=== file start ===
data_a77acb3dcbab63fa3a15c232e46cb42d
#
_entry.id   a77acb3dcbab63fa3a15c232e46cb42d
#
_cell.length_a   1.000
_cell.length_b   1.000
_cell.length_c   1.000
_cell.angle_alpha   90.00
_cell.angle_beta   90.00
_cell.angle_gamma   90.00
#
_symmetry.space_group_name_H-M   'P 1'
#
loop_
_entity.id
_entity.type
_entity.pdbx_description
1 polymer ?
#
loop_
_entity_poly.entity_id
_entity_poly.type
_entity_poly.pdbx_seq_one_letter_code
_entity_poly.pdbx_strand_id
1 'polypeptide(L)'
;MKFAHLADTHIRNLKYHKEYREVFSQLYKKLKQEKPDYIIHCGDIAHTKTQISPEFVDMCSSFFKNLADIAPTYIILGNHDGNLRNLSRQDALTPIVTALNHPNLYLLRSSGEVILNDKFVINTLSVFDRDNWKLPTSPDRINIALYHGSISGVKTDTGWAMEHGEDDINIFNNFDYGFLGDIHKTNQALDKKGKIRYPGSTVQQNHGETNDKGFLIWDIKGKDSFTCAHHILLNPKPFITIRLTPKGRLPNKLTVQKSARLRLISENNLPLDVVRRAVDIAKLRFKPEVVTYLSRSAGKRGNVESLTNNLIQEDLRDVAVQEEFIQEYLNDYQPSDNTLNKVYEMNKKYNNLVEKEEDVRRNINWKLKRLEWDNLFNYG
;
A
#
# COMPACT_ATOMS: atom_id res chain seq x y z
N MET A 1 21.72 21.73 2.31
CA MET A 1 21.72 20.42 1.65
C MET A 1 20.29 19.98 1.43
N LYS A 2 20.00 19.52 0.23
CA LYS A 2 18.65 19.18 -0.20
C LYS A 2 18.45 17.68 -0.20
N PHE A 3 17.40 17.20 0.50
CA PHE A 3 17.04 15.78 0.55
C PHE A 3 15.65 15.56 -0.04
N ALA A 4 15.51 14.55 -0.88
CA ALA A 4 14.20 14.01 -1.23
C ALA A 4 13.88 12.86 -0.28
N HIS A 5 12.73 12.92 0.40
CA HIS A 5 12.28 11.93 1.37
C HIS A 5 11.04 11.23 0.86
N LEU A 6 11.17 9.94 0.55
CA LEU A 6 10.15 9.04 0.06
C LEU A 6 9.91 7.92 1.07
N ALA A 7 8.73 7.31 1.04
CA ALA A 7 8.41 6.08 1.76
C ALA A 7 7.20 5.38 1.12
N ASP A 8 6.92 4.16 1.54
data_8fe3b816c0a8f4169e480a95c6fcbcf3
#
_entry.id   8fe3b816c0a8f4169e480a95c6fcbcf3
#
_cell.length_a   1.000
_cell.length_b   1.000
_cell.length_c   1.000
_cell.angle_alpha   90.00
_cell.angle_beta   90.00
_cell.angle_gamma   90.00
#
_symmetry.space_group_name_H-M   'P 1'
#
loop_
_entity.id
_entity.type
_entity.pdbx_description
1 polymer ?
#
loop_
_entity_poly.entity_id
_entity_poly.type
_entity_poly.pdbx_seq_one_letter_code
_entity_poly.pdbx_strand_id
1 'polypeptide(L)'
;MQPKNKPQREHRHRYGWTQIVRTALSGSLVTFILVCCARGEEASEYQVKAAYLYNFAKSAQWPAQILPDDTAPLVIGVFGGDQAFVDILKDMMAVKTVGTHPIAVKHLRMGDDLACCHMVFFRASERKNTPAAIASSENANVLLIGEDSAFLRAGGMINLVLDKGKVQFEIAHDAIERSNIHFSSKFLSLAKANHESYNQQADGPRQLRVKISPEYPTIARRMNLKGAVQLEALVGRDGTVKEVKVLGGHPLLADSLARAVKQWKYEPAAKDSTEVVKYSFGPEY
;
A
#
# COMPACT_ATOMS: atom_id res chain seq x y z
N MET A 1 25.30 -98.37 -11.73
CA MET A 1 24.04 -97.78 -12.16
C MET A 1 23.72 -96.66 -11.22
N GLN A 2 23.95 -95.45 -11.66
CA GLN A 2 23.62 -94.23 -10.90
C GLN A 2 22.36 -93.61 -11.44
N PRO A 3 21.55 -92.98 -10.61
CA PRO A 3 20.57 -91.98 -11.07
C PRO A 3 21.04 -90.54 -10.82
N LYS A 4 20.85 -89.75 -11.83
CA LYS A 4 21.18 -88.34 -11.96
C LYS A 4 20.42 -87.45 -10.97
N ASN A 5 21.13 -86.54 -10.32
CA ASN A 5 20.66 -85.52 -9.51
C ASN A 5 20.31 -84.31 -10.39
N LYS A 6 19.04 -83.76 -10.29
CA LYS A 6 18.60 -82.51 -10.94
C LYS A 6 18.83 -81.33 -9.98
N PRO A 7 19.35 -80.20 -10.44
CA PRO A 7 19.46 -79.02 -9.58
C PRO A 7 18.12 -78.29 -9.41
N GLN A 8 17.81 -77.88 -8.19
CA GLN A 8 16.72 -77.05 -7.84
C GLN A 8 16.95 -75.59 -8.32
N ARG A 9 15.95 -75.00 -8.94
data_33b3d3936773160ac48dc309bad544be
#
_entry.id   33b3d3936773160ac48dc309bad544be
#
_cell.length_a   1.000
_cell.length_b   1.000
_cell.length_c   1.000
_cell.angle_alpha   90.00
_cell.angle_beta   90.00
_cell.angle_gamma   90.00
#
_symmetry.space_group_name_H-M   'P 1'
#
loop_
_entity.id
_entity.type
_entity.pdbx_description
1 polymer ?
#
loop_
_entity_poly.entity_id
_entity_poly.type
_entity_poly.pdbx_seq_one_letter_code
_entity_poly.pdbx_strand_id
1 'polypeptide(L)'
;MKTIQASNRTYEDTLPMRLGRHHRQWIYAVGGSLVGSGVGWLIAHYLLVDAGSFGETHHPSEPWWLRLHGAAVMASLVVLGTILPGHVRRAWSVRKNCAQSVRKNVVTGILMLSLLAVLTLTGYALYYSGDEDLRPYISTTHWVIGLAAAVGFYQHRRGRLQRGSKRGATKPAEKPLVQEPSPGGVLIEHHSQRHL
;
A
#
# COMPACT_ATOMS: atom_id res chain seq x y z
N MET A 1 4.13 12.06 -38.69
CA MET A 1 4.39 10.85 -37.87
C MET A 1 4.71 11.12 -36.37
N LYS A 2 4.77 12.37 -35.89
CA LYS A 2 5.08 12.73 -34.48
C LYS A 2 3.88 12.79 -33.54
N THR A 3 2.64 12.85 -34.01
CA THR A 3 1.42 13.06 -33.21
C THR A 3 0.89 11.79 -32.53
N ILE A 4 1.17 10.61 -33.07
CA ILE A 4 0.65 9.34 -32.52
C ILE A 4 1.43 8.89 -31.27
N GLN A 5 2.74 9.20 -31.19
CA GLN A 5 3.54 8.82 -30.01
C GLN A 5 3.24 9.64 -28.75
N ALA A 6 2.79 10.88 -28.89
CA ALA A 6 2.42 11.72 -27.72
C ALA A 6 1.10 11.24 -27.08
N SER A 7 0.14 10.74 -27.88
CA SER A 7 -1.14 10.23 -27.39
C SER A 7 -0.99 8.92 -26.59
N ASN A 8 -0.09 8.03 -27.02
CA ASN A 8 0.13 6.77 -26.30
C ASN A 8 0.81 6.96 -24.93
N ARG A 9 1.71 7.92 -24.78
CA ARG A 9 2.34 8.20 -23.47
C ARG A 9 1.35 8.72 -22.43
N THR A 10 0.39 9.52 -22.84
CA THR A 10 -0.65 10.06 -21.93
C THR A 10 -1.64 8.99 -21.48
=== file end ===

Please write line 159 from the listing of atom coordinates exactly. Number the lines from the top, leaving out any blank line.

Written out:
N ASN A 8 -0.09 8.03 -27.02